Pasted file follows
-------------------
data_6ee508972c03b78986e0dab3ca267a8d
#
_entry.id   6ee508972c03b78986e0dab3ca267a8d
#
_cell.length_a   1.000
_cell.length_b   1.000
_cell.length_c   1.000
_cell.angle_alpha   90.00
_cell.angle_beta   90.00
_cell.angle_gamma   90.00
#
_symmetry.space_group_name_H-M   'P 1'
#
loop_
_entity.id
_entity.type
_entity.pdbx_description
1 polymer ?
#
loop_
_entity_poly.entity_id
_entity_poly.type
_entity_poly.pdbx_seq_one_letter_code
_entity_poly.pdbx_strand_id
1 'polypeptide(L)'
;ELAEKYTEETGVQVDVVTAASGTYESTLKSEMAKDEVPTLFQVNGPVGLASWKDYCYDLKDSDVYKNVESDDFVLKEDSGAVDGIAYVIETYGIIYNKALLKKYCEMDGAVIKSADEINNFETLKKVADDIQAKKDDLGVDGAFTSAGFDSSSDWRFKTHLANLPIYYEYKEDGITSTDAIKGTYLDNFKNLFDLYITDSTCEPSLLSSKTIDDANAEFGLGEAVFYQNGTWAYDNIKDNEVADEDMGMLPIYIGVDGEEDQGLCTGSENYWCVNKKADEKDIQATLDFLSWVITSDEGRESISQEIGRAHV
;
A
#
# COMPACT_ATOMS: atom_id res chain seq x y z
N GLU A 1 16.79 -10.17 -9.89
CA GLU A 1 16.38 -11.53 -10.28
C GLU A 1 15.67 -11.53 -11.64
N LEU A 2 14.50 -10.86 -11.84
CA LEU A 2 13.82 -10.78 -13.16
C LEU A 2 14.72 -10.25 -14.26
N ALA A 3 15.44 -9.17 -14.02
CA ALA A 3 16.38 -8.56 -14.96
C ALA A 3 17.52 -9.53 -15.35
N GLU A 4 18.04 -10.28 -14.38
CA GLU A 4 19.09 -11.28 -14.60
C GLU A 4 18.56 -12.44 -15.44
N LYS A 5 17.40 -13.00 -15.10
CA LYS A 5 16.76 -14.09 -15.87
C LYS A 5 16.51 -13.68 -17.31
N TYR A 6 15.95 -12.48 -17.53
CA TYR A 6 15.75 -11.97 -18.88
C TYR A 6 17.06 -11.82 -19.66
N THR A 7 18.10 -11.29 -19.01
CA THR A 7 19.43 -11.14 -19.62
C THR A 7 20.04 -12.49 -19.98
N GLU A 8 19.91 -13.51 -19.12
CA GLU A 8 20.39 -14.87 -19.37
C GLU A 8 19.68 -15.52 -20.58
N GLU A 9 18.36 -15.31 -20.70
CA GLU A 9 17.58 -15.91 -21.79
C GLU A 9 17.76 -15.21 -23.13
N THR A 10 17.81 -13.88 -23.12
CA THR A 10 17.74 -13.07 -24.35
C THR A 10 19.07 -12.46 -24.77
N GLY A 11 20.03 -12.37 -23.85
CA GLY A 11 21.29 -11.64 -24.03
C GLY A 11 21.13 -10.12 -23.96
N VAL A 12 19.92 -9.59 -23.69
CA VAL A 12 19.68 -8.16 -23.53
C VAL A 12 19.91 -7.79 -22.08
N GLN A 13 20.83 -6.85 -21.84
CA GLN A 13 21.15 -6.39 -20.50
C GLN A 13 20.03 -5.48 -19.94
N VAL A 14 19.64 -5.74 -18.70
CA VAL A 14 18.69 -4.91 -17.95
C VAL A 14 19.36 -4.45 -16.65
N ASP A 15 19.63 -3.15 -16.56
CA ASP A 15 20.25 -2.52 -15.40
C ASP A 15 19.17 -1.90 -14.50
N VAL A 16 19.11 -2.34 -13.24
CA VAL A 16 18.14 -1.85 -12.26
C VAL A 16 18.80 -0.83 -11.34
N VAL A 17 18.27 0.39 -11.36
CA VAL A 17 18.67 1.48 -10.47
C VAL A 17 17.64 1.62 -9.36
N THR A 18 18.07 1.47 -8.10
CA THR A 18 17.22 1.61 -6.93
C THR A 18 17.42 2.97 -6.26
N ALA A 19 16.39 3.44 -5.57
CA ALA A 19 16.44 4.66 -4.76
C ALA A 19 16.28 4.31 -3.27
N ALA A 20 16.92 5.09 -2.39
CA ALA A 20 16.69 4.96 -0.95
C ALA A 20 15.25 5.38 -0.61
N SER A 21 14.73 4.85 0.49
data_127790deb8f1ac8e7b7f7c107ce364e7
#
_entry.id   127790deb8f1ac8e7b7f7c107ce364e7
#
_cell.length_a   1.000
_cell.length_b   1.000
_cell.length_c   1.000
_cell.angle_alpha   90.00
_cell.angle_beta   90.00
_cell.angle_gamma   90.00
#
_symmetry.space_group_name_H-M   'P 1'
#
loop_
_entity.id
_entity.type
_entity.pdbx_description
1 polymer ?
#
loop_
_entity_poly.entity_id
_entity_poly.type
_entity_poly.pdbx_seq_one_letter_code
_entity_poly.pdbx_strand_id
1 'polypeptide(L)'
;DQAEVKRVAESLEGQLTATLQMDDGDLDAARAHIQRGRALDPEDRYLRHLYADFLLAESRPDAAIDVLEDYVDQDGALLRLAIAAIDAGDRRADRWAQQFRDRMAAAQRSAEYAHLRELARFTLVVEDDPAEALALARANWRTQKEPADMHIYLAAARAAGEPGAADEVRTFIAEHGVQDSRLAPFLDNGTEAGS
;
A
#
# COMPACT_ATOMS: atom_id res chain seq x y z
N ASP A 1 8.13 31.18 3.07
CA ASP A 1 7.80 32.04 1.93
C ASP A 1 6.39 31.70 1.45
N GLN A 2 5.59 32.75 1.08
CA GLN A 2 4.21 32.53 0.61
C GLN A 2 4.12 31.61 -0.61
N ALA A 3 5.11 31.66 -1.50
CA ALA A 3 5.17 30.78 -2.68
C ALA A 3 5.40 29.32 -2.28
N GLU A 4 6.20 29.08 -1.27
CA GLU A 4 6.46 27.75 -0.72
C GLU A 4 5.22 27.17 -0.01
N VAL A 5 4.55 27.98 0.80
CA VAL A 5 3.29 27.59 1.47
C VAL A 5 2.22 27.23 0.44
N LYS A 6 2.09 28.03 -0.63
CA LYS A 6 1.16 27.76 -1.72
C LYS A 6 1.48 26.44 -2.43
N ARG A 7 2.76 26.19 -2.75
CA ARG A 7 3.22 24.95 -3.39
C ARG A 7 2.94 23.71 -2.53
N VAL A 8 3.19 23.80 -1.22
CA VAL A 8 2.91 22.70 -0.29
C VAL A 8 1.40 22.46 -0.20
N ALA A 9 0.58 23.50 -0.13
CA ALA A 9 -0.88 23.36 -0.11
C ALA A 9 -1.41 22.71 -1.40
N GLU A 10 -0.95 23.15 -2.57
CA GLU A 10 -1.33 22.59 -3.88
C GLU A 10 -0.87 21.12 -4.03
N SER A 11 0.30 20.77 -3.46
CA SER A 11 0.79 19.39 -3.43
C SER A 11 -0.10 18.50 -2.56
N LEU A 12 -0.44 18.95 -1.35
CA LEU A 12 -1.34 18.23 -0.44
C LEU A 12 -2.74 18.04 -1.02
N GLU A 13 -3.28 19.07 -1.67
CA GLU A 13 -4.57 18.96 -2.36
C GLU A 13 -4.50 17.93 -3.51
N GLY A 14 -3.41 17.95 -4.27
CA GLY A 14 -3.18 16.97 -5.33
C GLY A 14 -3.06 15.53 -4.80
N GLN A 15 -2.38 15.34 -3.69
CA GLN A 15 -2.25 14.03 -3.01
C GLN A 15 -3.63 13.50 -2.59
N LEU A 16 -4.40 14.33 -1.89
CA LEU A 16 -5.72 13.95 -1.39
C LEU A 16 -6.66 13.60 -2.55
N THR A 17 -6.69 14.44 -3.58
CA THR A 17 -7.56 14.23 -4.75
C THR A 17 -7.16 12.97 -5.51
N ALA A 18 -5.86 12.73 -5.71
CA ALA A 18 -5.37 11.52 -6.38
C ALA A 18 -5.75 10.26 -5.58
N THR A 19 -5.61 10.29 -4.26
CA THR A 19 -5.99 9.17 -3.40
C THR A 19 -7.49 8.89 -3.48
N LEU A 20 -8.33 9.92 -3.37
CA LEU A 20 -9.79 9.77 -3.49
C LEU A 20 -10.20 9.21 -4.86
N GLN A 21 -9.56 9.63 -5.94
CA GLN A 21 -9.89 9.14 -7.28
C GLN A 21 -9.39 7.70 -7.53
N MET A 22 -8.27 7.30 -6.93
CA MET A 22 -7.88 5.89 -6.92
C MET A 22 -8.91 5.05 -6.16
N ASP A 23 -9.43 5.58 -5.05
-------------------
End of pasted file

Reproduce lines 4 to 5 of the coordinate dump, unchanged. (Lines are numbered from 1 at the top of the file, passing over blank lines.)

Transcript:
#
_cell.length_a   1.000